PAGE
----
Please use this identifier to cite or link to this item:
Scopus Web of Science® Altmetric
Full metadata record
DC FieldValueLanguage
dc.contributor.authorPolyak, S.-
dc.contributor.authorForsberg, G.-
dc.contributor.authorForbes, B.-
dc.contributor.authorMcNeil, K.-
dc.contributor.authorAplin, S.-
dc.contributor.authorWallace, J.-
dc.identifier.citationProtein Engineering Design and Selection, 1997; 10(6):615-619-
dc.description.abstractTo improve site-specific cleavage of a methionyl porcine growth hormone [[Met1]-pGH(1-46)-IGF-II] fusion protein by the enzyme H64A subtilisin, a series of flexible, unstructured spacer peptides were introduced N-terminal to the cleavage site. When enzymatic digestion preceded refolding of the fusion proteins, IGF-II could only be liberated from substrates which contained spacer peptides. Compared with the parent construct, the yield of IGF-II from refolded fusion proteins containing spacers was improved up to two-fold. Furthermore, this cleavage rate was improved by removing a competing protease recognition motif from the fusion partner. These data show that fusion partners can influence site-specific proteolysis of fusion proteins. Introduction of flexible spacers between the moieties can alleviate these interactions.-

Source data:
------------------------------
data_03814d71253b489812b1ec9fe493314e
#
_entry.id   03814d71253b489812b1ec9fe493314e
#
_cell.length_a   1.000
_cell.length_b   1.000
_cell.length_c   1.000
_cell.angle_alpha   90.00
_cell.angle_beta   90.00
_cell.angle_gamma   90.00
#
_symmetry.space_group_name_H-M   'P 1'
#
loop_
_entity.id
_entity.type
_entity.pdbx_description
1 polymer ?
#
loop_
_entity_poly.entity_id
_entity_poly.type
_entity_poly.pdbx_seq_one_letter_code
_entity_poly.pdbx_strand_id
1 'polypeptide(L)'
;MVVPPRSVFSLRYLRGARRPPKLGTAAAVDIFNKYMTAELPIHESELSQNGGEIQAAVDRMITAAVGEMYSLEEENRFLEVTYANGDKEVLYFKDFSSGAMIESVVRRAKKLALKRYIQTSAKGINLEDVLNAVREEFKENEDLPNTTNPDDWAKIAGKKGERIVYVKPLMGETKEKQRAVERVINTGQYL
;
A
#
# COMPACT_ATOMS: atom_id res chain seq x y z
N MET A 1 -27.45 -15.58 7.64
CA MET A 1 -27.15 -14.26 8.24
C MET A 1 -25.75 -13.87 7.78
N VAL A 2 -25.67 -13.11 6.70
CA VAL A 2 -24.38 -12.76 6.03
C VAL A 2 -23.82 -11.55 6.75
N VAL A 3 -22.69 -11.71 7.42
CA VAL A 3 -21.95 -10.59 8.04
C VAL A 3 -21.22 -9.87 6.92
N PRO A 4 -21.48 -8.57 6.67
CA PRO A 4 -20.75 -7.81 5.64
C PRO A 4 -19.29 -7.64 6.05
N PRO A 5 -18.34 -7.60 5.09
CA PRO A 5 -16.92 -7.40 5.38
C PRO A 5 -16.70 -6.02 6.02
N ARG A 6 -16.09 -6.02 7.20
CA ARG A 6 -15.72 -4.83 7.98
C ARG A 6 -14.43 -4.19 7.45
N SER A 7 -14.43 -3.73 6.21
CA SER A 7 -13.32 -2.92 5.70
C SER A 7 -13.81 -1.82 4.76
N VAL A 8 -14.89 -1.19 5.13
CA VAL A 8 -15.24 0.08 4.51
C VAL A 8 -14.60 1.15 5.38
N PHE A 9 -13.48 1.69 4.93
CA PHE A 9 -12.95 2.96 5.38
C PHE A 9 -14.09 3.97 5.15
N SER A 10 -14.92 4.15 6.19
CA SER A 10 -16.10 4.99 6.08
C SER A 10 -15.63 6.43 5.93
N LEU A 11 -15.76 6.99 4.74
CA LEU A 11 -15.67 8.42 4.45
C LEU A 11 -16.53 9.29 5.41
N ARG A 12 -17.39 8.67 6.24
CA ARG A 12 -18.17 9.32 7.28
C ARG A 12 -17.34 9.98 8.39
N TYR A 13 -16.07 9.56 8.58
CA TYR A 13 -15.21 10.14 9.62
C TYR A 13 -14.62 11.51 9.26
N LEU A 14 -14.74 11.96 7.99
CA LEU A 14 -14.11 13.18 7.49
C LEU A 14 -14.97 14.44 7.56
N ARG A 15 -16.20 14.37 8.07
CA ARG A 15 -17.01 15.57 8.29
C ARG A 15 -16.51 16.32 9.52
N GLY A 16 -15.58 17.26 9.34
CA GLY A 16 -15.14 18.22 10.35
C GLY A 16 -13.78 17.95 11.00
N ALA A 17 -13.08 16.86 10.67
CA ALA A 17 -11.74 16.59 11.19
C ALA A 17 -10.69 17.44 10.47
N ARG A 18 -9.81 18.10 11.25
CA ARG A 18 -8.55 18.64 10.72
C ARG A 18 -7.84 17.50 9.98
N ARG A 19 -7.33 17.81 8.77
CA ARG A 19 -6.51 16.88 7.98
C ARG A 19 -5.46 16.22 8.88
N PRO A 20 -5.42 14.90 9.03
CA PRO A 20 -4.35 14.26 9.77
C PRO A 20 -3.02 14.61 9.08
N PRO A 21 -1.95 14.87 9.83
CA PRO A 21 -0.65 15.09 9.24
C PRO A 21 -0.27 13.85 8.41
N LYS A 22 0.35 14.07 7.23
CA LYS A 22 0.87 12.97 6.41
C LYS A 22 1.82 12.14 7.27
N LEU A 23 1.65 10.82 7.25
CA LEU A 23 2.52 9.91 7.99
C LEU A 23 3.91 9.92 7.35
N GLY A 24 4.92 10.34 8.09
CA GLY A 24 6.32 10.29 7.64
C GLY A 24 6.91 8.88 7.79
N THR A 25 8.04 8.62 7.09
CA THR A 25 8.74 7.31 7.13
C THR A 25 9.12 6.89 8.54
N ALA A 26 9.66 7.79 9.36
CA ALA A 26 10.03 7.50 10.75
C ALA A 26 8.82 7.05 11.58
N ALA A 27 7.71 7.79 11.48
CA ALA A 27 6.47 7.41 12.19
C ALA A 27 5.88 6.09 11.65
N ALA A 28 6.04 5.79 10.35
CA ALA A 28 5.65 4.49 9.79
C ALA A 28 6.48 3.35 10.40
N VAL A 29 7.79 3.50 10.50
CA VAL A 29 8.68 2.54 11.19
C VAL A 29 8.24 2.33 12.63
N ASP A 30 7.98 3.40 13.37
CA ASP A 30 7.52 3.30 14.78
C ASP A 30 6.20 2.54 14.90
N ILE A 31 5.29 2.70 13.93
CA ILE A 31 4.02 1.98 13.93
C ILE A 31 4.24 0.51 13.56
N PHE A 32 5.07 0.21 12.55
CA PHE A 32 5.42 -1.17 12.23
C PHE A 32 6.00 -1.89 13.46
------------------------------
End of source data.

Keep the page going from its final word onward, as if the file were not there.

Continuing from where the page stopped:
dc.description.statementofresponsibilitySteve W Polyak, Göran Forsberg, Briony E Forbes, Kerrie A McNeil, Sally E Aplin, and John C Wallace-
dc.publisherOxford University Press-
dc.subjectGrowth Hormone-
dc.subjectInsulin-Like Growth Factor II-
dc.subjectProtein Sorting Signals-
dc.subjectRecombinant Proteins-
dc.subjectRecombinant Fusion Proteins-
dc.subjectMutagenesis, Site-Directed-
dc.subjectAmino Acid Sequence-
dc.subjectProtein Folding-
dc.subjectMolecular Sequence Data-
dc.titleIntroduction of spacer peptides N-terminal to a cleavage recognition motif in recombinant fusion proteins can improve site-specific cleavage-
dc.typeJournal article-
dc.identifier.orcidPolyak, S. [0000-0002-8458-5194]-
Appears in Collections:Aurora harvest 7
Biochemistry publications

Files in This Item:
There are no files associated with this item.

Items in DSpace are protected by copyright, with all rights reserved, unless otherwise indicated.